We Don’t Talk Anymore

 

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I used to be a news junkie with a constant stream of NPR, daily dose of the New York Times and frequent check ins with CNN and other news sources. In recent years, however, I’ve cut so far back on my news habit that I barely get the joke references on the rare occasion I tune into late night TV. My media fast has been intentional, and as I’ve cut the constant buzz of what is mostly bad news out of my life, my whole outlook and energy has shifted.

I am not, however, completely shut off from the world of current affairs. I still get news notifications which I look at from time to time, but what I’ve started to notice is that because my smart phone is good at guessing what I want to see, I almost always get stories that support my beliefs and my political leanings. It has taken me a while to realize this, at least partly because I’m not paying super close attention, but now that I realize what’s going on I really can’t be quiet any longer.

We have the capability to control exactly what we see on social media, online news and even on television to the extent that we are risking the loss of one of the best parts of living in a free society – the ability to not only voice our own opinion but also to be exposed to the opinions of others.

Take the presidential election, for example. Even with my limited media exposure I do feel that I am fairly well-informed about the core issues. I also have strong concerns about one of the candidates in particular, and every time I look at my newsfeed these concerns are being supported by the stories I’m seeing.  Interestingly, the stories come from credible sources like the New York Times and Washington Post and are all completely in line with my thinking. What I’ve only just realized, however, is that these stories, which at first appear to be news stories, are really op-ed pieces, but I’m only being shown the ones that I already agree with.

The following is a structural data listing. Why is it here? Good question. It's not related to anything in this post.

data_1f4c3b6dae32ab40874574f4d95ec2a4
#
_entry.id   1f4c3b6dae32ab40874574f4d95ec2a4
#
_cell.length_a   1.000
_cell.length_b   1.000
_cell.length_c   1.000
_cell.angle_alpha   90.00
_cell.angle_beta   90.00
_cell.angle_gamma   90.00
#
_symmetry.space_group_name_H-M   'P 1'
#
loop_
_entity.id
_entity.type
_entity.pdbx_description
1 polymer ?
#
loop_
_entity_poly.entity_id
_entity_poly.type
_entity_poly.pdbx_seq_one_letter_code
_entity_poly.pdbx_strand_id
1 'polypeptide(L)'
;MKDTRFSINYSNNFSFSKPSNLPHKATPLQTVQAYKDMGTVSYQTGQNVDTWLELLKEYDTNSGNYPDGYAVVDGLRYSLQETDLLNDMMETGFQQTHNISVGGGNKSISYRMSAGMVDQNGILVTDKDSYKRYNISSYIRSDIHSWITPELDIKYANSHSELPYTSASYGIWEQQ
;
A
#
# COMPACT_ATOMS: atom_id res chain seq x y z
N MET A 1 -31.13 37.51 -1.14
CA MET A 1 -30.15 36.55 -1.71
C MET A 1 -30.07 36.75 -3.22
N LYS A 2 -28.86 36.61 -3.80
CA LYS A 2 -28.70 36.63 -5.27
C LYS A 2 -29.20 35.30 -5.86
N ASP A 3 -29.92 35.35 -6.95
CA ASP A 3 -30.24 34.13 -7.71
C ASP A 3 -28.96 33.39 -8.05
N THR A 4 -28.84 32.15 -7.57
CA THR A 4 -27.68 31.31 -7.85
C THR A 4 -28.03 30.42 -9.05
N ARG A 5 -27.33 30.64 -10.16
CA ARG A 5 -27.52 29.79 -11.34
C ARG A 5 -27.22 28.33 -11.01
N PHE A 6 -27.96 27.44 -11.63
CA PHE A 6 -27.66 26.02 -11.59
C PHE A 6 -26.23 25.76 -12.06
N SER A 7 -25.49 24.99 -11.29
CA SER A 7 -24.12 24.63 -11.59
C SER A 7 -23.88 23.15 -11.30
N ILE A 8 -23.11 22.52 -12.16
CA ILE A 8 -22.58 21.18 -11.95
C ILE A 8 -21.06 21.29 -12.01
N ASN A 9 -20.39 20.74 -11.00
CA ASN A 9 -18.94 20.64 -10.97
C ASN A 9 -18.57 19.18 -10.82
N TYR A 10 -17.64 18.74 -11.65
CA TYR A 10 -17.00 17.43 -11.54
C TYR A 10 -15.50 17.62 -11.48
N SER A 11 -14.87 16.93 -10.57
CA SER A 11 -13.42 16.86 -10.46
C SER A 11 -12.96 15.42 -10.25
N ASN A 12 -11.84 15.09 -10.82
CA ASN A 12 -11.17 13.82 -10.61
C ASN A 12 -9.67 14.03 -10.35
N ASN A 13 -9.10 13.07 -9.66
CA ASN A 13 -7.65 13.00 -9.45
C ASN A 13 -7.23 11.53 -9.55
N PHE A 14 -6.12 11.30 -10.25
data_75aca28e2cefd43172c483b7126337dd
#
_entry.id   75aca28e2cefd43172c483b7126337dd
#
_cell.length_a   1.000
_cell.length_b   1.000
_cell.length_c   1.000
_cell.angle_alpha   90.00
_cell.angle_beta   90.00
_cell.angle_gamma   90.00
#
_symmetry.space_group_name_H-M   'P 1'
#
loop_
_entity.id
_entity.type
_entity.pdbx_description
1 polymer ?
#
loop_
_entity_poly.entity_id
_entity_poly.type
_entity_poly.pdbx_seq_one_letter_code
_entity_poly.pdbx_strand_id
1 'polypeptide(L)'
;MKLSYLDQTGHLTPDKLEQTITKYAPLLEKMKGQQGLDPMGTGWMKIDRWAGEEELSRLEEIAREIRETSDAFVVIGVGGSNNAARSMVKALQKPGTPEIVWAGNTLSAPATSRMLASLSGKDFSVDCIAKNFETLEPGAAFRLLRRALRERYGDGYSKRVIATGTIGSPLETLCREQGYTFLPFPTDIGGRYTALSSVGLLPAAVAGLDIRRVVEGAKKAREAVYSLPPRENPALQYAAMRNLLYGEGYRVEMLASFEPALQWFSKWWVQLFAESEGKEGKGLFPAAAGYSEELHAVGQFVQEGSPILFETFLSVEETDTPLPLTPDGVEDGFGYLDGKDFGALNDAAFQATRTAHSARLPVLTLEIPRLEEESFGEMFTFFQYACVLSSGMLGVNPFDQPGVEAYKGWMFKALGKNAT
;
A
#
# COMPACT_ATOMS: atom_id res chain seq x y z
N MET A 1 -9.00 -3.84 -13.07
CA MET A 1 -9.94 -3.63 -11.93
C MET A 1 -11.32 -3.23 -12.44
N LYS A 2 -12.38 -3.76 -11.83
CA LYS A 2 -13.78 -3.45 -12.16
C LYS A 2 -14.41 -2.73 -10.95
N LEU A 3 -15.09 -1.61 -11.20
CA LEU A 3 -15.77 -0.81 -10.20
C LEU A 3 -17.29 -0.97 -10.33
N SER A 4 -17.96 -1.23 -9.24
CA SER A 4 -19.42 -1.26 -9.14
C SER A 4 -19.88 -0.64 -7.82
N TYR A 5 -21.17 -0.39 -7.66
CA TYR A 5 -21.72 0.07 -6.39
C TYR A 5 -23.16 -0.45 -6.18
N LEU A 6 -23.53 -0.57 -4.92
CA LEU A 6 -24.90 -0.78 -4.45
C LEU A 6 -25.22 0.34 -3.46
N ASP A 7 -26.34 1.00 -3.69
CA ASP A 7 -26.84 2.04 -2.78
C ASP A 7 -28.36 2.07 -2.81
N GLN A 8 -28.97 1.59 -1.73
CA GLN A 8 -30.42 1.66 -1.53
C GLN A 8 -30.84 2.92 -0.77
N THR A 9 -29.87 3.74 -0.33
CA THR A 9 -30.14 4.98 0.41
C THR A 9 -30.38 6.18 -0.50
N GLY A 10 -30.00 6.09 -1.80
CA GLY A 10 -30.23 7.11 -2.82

It’s a classic case of preaching to the choir: it’s comfortable but it is wise? Think back to your days in your college dorm room, drinking bad beer and debating philosophy with the guys down the hall. You might not have solved the world’s problems or changed your beliefs, but hopefully you did listen and maybe you even learned something you didn’t know before.

We’ve all heard the saying, “There’s my story, your story, and then somewhere in between there is the real story.”

Nothing fuels the fires of fear more than the unknown, and I’m concerned that as our society becomes increasingly polarized and fragmented, that our technology and selective listening is going to make things worse, not better.

What if we purposely start a movement of crossing over – of taking the time to read or listen to someone else’s point of view? If we’re so sure we are right all the time we will never have the opportunity to engage in dialogue that solves problems in a meaningful and satisfactory way. I’m taking the first step today and am clicking on the campaign website of the candidate I don’t like. I’m not expecting to change my views or my vote but I do want to start listening and figuring out how we got to such a divisive place, and to start figuring out how we can make sure people feel heard as we work to build a new world together.

 

 

 

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